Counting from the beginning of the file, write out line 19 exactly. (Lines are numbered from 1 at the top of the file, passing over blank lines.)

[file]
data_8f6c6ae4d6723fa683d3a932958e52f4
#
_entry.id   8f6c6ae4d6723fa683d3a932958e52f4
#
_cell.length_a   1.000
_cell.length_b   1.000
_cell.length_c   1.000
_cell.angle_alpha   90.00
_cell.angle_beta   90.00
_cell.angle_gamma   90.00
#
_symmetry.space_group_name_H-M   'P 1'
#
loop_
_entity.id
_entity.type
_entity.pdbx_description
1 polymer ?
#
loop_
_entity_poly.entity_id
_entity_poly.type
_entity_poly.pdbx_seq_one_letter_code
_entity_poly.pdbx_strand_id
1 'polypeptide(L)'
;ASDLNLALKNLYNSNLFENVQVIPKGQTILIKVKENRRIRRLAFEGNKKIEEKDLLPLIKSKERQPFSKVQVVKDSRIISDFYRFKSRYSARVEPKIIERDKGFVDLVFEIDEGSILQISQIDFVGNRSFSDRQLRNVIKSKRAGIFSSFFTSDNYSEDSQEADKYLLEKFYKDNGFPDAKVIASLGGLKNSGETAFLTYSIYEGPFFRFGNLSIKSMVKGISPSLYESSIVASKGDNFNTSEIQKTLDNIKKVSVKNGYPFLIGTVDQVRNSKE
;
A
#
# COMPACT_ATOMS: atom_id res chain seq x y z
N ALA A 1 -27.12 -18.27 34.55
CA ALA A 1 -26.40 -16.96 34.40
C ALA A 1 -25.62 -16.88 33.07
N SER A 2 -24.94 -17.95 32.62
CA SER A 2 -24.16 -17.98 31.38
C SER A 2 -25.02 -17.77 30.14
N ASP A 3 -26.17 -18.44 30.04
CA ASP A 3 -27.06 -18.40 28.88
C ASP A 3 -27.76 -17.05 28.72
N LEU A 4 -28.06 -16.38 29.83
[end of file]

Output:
#